1. The poetry which we create is political in the absolutely concrete sense of an unambiguous dividing line between friend and enemy. At the moment of our formation as a group of poets, our clearly defined and irreconcilable enemies are: a) lifestyle literature in all its manifestations and b) the literature that lives parasitically off a university infrastructure as well as c) commercially orientated attempts at hybrid incest between a) and b).
1.1 We understand “Lifestyle Literature” to be a product controlled by the mechanisms of supply and demand, in which the author to a greater or lesser degree of awareness seeks to address demands created by a consumer oriented “culture of self”, in other words a desert mirage, that we can “create” our very own “I” from consumer goods and services. The authorial moment in the products created this way is debased and reduced by expectations, whose fulfilment requires a denial of the aesthetic – and often ethical – autonomy of the creative entity. In this sense lifestyle literature can be regarded as a commercial equivalent of the post-modern conception of “the death of the author”, in which this type of literature meets up and shamefully co-habits with “high class” (university) post-modernism.
1.2 Both the partners – lifestyle literature, on one hand and academic post-modernism on the other – have reason for (unexpressed) shame in front of each other, and so in front of the readers. Literature inspired by post-modernism finds itself in a more delicate position however, as it lives parasitically off a university infrastructure. In spite of the theoretical alibi of the levelling of “high” and “low”, the couple’s higher partner cannot rid itself from the left-overs of a guilty conscience, especially when it must rely on the realities of the left-wing discourses of western academy. At the end of the day – even when the rhetoric is left-wing – the more theoretically-leaning partner resorts actually to neoliberal market justifications, typical for the review of lifestyle production: “the Bulgarian writer with the greatest sales”, “the Bulgarian writer most published abroad” along with similar rank lists of commercial success. A separate question is to what extent this success is really commercial or is based, typically for Bulgarian society, on an oligarchic fusion of private interests and a privatized state (at the end of the day social) resource.
1.3 By “a literature living parasitically off a university structure” in spite of the colourful connotation of the descriptor “parasitical”, we understand above all (and not pejoratively) the sociocultural given: the economic necessity for the writer to depend on payments which although low are still relatively secure, in the form of a teacher’s salary (or a PHD grant) which does not require an eight hour working day. If you are not prepared in practice to sell your writing and yourself as a writer, university work represents a legitimate and honourable choice for the writer. The unacceptable parasitical aspect intrudes and takes over when the university infrastructure (free availability of facilities, access to the media and competition juries through academic qualifications and titles, when all is said and done the recruitment of an audience of students, whom you frequently teach and even expect to examine) is employed to distort the competitive literary arena in favour of the university teachers, emerging as poets at the same time.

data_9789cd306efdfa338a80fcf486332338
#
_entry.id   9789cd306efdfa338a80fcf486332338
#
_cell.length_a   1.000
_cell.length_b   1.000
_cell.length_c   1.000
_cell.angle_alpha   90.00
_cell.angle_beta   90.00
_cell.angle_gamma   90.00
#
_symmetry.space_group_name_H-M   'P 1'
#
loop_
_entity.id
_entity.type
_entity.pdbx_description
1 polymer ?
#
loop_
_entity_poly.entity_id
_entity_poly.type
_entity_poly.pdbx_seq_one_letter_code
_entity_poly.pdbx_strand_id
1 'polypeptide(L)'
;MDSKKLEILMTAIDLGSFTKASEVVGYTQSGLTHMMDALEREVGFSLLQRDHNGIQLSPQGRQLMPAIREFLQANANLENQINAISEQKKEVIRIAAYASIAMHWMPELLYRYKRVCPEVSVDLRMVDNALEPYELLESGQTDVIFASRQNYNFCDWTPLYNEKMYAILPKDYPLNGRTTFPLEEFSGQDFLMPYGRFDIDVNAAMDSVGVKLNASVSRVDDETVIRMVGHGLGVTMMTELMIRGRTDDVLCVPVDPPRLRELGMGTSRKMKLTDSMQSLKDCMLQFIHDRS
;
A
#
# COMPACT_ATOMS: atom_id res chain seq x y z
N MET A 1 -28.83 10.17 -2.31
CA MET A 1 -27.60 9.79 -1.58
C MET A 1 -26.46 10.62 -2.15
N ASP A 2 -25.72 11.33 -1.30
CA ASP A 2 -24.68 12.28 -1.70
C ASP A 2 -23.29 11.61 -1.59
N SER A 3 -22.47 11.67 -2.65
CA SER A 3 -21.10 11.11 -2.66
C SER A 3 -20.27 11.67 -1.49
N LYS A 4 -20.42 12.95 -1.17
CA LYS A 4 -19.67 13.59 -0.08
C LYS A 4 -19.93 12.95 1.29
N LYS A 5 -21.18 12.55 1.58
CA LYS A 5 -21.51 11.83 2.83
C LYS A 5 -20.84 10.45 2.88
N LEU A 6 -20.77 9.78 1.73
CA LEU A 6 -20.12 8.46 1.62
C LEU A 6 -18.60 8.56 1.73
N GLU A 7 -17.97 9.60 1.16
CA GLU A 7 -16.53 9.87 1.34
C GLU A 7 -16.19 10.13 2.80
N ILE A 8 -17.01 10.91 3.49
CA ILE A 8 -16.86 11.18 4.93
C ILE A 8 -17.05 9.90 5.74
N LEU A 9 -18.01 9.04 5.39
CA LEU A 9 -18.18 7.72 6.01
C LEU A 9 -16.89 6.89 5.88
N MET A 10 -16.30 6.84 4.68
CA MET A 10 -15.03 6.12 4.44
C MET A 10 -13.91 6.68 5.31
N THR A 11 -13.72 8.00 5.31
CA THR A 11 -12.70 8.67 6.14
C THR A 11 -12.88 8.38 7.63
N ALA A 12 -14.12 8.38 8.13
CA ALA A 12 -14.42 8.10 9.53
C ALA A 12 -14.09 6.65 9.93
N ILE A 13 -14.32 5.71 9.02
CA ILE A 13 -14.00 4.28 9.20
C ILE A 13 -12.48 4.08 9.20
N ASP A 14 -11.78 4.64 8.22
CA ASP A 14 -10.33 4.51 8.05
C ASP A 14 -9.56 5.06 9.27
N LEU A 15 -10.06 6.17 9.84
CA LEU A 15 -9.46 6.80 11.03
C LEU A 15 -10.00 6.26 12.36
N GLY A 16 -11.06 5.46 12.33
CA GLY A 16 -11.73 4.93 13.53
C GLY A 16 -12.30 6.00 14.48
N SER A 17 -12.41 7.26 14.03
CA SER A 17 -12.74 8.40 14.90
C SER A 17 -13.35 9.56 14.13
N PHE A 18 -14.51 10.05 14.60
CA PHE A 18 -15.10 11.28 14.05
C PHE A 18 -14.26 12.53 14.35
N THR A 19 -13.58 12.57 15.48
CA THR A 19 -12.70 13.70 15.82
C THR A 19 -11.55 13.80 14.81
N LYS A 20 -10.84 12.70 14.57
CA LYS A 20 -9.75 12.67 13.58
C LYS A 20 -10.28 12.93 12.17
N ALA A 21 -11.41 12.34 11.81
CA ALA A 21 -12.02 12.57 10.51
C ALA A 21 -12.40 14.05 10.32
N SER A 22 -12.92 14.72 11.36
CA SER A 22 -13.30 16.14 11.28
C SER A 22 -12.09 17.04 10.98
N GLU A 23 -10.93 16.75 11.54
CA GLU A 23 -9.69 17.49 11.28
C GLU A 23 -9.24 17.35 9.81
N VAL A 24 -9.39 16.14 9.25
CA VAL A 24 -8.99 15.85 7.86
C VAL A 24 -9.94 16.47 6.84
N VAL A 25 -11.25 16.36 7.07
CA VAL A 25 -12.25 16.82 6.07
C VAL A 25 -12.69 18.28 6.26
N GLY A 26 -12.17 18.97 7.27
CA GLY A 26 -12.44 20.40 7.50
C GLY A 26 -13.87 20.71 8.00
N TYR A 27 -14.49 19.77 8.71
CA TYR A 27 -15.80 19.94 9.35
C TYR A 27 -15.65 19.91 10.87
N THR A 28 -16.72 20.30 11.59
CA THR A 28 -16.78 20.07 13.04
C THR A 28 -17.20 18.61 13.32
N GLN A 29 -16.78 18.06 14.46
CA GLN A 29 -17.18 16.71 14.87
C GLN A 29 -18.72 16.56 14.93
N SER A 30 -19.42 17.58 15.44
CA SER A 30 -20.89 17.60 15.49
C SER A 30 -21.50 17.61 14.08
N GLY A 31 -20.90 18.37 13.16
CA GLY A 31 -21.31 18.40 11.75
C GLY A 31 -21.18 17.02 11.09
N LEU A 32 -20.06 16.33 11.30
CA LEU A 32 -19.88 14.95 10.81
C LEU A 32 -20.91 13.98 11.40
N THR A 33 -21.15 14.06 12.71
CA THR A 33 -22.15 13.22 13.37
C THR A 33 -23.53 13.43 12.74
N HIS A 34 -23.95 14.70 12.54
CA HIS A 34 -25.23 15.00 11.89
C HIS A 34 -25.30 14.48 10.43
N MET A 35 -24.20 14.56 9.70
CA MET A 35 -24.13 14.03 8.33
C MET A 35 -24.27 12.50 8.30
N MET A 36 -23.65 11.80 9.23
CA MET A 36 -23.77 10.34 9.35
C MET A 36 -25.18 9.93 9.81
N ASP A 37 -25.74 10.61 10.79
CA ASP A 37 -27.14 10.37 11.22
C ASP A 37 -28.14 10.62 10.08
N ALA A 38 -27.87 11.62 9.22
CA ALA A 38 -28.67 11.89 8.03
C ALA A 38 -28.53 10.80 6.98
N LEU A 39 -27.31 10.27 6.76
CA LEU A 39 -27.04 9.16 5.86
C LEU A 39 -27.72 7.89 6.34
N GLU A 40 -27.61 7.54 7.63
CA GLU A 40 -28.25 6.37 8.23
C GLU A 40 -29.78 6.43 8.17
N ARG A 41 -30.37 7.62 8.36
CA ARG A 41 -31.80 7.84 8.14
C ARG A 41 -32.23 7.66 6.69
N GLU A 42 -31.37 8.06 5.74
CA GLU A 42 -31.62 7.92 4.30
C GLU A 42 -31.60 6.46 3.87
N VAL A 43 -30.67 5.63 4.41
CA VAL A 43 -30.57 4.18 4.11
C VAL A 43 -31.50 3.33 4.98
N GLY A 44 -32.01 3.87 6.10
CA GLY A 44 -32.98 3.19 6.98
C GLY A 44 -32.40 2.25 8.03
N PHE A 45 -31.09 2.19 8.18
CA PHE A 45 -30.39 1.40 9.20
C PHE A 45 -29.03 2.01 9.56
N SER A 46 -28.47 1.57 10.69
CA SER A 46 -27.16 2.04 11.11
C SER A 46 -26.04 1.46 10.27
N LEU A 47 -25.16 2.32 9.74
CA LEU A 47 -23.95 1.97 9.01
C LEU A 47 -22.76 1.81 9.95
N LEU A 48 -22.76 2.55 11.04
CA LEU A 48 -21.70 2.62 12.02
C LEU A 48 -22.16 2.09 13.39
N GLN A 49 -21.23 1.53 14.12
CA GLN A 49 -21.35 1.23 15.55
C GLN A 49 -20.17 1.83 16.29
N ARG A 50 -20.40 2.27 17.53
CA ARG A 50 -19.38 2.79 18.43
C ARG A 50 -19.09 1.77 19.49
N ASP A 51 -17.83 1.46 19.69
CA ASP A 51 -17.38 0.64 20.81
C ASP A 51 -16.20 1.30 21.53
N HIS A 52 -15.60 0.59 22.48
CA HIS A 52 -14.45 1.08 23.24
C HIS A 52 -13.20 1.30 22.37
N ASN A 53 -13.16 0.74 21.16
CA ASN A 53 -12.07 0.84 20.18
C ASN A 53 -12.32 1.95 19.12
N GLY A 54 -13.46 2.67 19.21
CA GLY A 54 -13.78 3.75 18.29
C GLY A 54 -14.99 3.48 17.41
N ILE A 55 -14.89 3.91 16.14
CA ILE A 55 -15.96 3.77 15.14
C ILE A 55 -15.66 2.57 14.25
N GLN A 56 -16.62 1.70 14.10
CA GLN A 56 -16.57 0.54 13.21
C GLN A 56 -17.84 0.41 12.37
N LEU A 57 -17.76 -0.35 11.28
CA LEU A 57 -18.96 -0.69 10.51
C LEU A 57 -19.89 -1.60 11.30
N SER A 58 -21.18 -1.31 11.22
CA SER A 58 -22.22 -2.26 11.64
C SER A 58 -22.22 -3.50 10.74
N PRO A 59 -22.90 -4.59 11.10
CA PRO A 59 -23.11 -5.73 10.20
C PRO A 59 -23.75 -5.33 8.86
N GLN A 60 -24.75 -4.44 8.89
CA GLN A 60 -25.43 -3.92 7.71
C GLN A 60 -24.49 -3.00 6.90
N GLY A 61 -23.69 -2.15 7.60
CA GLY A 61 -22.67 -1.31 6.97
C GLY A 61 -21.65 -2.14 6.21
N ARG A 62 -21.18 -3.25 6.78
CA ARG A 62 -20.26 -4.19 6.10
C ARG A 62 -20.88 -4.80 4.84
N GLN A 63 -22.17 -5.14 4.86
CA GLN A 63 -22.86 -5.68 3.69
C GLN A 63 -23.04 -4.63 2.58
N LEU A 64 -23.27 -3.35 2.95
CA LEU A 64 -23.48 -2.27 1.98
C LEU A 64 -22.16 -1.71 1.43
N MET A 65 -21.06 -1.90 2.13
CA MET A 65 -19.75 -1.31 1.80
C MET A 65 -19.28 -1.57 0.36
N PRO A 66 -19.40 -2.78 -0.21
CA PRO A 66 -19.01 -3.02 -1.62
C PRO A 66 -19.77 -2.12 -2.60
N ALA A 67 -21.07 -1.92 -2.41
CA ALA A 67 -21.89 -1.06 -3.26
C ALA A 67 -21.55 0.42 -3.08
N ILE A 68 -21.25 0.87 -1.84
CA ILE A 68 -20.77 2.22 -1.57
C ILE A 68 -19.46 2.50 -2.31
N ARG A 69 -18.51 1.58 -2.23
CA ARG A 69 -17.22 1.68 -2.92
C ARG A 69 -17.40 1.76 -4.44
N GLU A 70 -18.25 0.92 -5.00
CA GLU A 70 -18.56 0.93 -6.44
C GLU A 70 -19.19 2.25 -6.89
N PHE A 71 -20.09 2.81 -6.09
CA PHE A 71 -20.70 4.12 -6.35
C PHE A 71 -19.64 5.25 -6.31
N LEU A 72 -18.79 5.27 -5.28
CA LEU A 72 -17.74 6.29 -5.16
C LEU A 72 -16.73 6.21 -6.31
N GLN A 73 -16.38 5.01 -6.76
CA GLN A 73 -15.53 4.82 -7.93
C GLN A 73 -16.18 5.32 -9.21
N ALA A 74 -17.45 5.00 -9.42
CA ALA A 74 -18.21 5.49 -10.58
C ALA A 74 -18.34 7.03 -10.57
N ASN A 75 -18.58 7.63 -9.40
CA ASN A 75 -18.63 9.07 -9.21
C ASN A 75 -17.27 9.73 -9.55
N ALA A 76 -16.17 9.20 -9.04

1.4 Now is the moment to face up to probably the most important question, which springs up in the definition of the political as a separation between friend and enemy. The 1 million dollar question: why do we need enemies? The answer is simple, perhaps startlingly simple: The ten year peaceful transition in literature after the end of 90s turned into the creation of distinctions “friend – enemy” in a vital act for the reconstruction of the productive tensions in the literary field. The development of the political system, begun by Simeon II has its exact equivalent in the literary system: the transformation of the radical political potential of 90s’ postmodernism into a depoliticized career oriented academic corporative resource, suitable for a smooth coupling with lifestyle literature with the aim of achieving commercially optimal hybrids. Returning radical politicization to the literary field, we openly declare as our enemies the depoliticized academic-corporate postmodernism/neo-avant-garde, lifestyle literature and their commercially optimized hybrids.
1.5 Insofar as we live framed within a culture of victimization, cultivated diligently by each of the succeeding regimes, we know that the status quo of the peaceful transition in literature, which we declare as our enemy, is not going to lose the chance to declare itself as our victim. It won’t be either the first or the last time, when the really and symbolically rich and powerful adopt the mask of the victim. In fact the whole culture of the peaceful transition, constructed by the old socialist elites, is based on the blocking of every move for freedom, using the scare tactic that there will be “victims”. We know that they are lying, protecting their privileges, scared for them, they don the victim mask. We maintain, that behind the victim mask skulks the status quo of the peaceful literary transition, the group promiscuity between lifestyle and academia – our enemy.